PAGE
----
Following is a heads up on the upcoming film release of Soul Men, which is on the BN-W monitor list and is the final film made with the late entertainers Bernie Mac and Isaac Hayes.   According to the film’s producer, David Friendly, the film is supposed to be “completely made up.”   But Sam Moore, who made the songs “Soul Man” and “Hold On, I’m Coming,” claims this film “rips off his career with Dave Prater” (i.e., Sam & Dave fame).   Additionally, Moorecomplains about the free use of the N-word:  “ Even when Dave and I were fighting and cursing, we never used that word,” he says.   “It’s an insult to every one of us who fought in the civil rights movement.”   What’s interesting is why would the backers – which includes brothers Bob and Harvey Weinstein – of this film be so willing to promote this “made up” story and freely promote the use of the N-word?  The Weinstein brothers are Jewish – would they also promote a “made up” story that freely promotes the use of Jewish derogatory slurs such as kike or hooknose?   Why or why not?   Read the full story here:  Sam Moore Speaks On “Soul Men” Film Debacle.   We’ll see what’s in the film when it hits the big screen.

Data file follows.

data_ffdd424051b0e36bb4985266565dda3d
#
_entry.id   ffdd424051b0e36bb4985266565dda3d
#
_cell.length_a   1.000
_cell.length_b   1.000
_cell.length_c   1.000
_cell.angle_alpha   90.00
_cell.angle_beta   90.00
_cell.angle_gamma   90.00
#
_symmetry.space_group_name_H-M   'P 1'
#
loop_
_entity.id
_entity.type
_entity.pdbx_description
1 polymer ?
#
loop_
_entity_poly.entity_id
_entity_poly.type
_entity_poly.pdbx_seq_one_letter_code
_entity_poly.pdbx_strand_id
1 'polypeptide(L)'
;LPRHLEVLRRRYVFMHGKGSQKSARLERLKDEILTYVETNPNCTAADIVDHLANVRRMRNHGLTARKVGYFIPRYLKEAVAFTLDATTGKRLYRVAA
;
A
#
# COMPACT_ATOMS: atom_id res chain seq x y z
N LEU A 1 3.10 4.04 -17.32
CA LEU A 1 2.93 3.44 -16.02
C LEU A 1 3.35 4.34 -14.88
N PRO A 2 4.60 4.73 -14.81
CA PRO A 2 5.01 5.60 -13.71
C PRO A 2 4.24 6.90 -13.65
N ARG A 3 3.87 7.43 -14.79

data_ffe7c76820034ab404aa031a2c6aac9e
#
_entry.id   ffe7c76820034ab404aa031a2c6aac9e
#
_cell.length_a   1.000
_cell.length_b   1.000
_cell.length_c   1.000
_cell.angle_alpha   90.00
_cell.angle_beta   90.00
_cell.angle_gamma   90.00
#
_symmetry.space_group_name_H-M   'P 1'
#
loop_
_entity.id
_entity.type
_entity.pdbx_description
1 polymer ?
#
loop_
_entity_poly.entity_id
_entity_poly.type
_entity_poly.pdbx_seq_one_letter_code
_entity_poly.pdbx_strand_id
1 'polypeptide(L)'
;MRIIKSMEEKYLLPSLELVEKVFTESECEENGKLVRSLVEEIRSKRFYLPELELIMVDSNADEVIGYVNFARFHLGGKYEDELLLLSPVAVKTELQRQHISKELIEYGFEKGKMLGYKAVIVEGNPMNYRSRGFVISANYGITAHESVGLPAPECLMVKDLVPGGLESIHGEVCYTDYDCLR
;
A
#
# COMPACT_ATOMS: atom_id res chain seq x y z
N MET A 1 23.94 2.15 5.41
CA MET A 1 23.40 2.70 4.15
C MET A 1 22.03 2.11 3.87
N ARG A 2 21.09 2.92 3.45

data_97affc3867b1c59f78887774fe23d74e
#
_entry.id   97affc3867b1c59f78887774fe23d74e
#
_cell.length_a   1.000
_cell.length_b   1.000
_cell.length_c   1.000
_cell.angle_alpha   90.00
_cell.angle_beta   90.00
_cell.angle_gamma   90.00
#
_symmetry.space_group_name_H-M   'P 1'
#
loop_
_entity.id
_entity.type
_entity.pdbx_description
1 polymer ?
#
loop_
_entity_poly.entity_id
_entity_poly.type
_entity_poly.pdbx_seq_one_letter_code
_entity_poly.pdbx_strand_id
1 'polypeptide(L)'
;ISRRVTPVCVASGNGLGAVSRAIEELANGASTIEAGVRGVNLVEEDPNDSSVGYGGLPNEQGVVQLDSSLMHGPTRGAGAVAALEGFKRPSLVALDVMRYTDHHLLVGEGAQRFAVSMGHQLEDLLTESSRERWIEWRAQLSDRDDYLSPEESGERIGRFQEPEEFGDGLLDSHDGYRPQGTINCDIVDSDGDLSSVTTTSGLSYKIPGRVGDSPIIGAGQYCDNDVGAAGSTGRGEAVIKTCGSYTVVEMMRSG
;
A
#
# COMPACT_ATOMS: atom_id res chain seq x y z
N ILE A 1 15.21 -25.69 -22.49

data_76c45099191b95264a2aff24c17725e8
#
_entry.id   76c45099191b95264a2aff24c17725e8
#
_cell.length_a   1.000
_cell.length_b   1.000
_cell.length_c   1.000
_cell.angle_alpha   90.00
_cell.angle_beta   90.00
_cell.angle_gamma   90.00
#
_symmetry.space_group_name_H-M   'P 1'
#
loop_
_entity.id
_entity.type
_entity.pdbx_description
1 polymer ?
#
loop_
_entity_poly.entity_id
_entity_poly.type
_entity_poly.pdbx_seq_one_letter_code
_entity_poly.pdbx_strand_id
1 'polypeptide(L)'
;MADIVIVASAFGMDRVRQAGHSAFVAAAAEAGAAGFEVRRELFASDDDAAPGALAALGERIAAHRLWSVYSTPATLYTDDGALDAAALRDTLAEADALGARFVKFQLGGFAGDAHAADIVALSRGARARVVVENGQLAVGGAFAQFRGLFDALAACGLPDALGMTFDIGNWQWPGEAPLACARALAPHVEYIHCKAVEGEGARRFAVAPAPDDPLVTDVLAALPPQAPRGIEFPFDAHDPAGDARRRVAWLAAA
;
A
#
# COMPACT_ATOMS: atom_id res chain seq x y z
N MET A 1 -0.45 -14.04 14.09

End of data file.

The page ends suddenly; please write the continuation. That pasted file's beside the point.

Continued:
An excellent Off Broadway show – Fela! A New Musical – is extended through October 5th.   The musical, written and choreographed by Bill T. Jones, is about the life of Nigerian musician/political activist Fela Kuti.   Unfortunately, no discount link is available to share with our readers because it’s a hot show in high demand.   But if you can get tickets, it’s worth the price and your quality time!

Three really powerful documentaries that we highly recommend are:

(1)   FLOW: For Love of Water, which is about the global water supply and its privatization by corporations that are making billions by marketing a false image to consumers (particularly concerning bottled water), buying up water rights, and taking advantage of the water sources in poor countries.    Visit the (Flow) site for limited engagements inNew York and Los Angeles and view the (Flow) trailer.   Also read/view the Democracy Now! interview with filmmaker Irena Salina here:   DN-Flow